The Neue Luzerner Zeitung has also slowed down its growth: while it increased by around 1500 copies in each of the two previous years, it has now probably reached its ceiling with an increase of only 169 copies. The changes in the newspapers in French-speaking Switzerland and Ticino were much more pronounced than in German-speaking Switzerland - and with only three exceptions were positive. The biggest gain was recorded by the Nouvelliste with 6.2 percent, followed by Mattino della Domenica (plus 5.1 percent) and La Presse Riviera-Chablais (plus 4.7 percent). The Ringier paper Il Caffè, launched in 1998, increased its circulation by 898 copies.
Le Matin Dimanche and l'Impartial have again lost circulation, albeit at very different levels. The loss of 906 copies represents a minus of 4.03 percent for l'Impartial, while Le Matin Dimanche lost "only" 1.4 percent with 3111 copies. L'Express also suffered a loss of the same percentage.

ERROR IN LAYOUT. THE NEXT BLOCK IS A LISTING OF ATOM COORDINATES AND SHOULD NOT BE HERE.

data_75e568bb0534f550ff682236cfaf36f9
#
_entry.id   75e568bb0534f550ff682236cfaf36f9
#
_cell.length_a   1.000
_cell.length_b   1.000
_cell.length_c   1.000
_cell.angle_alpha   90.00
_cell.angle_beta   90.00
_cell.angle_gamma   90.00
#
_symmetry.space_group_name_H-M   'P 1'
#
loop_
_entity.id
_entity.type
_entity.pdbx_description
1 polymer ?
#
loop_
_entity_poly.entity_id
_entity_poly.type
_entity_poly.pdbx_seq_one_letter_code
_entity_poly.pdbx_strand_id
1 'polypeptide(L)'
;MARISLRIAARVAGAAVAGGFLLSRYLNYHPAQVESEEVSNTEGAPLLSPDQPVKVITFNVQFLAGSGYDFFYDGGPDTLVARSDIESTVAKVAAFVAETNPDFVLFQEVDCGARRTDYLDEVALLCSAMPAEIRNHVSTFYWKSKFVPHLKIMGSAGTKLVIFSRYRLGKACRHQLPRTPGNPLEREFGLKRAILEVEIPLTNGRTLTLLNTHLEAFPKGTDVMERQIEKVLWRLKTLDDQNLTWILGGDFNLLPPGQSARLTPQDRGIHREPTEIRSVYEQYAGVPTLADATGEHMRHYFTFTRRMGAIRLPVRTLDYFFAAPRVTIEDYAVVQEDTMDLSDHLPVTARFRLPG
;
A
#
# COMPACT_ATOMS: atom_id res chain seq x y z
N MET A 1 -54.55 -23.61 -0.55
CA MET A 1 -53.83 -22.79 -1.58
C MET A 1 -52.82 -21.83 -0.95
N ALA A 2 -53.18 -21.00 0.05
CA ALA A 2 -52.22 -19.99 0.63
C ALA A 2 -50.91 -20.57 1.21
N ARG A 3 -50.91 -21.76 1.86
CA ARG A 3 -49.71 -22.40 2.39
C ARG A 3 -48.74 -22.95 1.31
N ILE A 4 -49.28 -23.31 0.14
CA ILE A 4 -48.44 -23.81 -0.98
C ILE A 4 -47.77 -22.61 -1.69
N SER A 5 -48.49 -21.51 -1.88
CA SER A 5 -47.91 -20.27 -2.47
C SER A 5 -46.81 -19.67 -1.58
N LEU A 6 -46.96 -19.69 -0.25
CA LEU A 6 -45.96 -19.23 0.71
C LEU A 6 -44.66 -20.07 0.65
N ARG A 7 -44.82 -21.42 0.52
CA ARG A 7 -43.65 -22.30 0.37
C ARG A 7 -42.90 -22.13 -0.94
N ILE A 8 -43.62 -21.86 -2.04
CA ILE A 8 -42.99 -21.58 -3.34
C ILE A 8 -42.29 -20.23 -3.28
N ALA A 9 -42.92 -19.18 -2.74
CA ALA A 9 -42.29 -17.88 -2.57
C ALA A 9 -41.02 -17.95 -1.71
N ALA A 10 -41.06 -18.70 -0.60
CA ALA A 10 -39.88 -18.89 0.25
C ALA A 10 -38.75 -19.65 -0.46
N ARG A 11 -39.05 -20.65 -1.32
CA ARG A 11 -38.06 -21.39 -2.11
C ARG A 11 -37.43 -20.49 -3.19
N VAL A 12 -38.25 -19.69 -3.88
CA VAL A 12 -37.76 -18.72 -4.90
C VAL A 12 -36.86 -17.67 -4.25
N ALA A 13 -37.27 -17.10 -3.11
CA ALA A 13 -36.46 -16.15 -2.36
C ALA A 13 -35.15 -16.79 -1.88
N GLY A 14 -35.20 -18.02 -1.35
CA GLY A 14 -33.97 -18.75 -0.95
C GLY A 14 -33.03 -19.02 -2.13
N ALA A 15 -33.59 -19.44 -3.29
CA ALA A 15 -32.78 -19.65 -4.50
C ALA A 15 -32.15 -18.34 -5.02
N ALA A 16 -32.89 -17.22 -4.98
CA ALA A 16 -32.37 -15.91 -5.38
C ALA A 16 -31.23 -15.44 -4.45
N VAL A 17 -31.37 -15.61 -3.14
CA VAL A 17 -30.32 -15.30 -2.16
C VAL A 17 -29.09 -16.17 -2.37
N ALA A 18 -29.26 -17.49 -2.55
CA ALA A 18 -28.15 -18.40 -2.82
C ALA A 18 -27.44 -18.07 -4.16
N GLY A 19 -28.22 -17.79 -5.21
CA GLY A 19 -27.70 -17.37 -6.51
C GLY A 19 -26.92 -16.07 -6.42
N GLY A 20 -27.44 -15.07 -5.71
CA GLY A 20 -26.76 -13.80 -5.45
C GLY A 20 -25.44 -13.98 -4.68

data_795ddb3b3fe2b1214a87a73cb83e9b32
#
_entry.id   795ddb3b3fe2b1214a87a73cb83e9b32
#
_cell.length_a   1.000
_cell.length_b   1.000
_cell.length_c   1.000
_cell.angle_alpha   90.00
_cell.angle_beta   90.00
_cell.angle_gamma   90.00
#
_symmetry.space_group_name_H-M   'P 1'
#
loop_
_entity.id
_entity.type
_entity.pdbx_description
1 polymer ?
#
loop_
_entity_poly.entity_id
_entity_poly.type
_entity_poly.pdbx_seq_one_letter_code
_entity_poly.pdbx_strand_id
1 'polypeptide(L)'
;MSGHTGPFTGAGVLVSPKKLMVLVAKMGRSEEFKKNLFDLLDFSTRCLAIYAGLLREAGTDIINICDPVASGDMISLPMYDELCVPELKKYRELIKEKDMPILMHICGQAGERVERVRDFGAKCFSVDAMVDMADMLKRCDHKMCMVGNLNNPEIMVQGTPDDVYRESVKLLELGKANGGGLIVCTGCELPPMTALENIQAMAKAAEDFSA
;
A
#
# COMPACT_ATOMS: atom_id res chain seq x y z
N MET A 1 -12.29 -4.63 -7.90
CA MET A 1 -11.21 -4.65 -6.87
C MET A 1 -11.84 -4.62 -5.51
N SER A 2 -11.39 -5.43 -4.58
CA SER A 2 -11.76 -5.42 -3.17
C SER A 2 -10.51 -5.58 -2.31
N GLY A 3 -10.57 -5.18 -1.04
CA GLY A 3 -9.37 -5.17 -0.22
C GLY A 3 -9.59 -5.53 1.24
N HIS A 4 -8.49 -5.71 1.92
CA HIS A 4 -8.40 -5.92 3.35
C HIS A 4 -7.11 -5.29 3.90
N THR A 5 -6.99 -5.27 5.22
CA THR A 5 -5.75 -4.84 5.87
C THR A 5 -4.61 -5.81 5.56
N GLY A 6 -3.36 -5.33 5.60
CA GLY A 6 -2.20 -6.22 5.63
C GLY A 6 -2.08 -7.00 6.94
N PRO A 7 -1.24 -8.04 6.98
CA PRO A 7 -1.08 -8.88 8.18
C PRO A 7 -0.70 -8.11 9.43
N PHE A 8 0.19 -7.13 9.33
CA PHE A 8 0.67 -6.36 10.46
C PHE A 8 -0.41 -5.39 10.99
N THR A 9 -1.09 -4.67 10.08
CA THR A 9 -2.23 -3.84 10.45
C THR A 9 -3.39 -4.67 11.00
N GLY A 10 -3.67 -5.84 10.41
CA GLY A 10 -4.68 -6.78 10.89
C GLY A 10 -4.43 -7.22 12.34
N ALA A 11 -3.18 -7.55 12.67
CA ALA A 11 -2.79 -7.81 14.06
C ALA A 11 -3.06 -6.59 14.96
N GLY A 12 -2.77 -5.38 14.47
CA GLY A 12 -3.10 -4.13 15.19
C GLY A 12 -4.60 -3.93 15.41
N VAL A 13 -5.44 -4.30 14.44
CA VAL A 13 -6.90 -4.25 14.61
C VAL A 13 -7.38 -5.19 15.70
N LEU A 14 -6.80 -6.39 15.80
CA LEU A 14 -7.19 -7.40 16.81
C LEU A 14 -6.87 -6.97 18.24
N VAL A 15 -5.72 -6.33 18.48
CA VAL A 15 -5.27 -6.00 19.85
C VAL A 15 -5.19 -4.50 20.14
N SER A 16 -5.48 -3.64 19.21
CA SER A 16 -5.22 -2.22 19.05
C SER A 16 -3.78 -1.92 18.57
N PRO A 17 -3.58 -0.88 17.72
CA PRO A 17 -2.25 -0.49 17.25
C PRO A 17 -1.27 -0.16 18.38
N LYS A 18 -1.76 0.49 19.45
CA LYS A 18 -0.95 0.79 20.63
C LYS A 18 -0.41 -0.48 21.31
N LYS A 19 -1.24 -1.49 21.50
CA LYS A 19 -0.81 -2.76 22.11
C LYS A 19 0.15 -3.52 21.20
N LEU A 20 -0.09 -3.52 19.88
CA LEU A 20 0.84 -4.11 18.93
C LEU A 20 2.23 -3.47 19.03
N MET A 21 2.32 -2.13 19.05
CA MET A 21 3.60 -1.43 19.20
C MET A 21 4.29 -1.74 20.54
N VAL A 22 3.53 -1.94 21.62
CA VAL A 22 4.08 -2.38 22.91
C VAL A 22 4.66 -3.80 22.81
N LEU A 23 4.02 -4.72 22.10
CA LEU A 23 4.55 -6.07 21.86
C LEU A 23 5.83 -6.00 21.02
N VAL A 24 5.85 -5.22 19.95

Swiss Illustrated over 250000 copies
The changes in German-language magazines in Switzerland can be summarized as follows: Health titles continue to make massive gains (Gesundheit-Sprechstunde: plus 11552, Puls-Tip: plus 7854 copies), while women's titles are losing ground (Modeblatt: minus 7322, Annabelle: minus 6196, Glückspost: minus 5295, d'Chuchi: minus 695 copies), and two previous outliers seem to have reached their limit (Facts: plus 136, K-Tip: plus 857 copies).
The different developments at Schweizer Illustrierte (SI) and Schweizer Familie (SF) are also striking. While SI, with an increase of 3003 copies, "easily" made the leap over the mark of a quarter of a million copies according to Luchsinger, SF fell back again by ten percent (minus 17301 copies).